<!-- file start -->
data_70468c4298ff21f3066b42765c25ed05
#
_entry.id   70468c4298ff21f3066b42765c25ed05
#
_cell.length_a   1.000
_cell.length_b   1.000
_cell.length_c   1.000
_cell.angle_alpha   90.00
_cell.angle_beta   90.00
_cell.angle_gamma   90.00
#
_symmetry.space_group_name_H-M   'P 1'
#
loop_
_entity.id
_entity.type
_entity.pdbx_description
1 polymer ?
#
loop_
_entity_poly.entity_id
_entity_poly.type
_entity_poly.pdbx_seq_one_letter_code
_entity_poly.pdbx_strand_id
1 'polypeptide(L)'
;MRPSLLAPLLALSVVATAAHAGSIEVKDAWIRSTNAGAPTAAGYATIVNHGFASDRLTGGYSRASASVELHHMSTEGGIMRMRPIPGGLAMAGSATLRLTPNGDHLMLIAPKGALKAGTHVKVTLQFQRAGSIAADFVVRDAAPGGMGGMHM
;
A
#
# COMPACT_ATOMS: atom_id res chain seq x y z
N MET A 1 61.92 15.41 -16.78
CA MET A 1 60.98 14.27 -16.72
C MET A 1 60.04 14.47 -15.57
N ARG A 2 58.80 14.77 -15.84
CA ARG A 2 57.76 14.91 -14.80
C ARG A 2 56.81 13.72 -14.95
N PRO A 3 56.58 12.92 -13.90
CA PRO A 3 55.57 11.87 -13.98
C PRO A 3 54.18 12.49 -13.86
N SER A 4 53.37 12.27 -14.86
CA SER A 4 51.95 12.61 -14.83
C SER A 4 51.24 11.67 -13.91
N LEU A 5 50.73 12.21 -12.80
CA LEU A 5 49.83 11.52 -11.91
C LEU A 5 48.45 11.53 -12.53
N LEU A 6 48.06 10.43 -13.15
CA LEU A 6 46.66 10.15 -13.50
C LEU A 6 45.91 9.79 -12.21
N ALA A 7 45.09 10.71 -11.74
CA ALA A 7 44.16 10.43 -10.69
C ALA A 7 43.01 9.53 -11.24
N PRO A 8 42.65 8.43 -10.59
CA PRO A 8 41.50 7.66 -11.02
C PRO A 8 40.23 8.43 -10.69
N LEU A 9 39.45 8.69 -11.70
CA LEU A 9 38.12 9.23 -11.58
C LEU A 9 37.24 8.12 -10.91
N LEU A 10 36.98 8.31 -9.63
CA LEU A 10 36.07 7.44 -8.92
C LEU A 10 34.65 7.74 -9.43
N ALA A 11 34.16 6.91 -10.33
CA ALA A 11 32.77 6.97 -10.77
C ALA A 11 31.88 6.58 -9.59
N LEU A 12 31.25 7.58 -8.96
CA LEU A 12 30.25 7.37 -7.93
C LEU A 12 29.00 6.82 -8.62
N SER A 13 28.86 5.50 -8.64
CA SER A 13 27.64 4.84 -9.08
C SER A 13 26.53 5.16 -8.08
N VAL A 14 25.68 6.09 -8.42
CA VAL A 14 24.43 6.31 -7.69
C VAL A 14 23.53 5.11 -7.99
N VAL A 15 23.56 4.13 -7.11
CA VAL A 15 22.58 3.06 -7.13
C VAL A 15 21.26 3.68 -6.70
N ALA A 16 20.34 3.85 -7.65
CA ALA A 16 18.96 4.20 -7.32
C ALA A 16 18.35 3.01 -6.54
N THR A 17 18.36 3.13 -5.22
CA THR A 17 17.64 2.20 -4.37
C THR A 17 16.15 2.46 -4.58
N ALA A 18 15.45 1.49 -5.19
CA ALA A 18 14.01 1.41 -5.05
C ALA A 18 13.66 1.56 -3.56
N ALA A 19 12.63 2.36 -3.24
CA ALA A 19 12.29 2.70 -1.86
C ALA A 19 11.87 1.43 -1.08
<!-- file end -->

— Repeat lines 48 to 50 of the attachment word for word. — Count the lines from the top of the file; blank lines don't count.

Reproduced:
C LEU A 6 45.91 9.79 -12.21
N ALA A 7 45.09 10.71 -11.74
CA ALA A 7 44.16 10.43 -10.69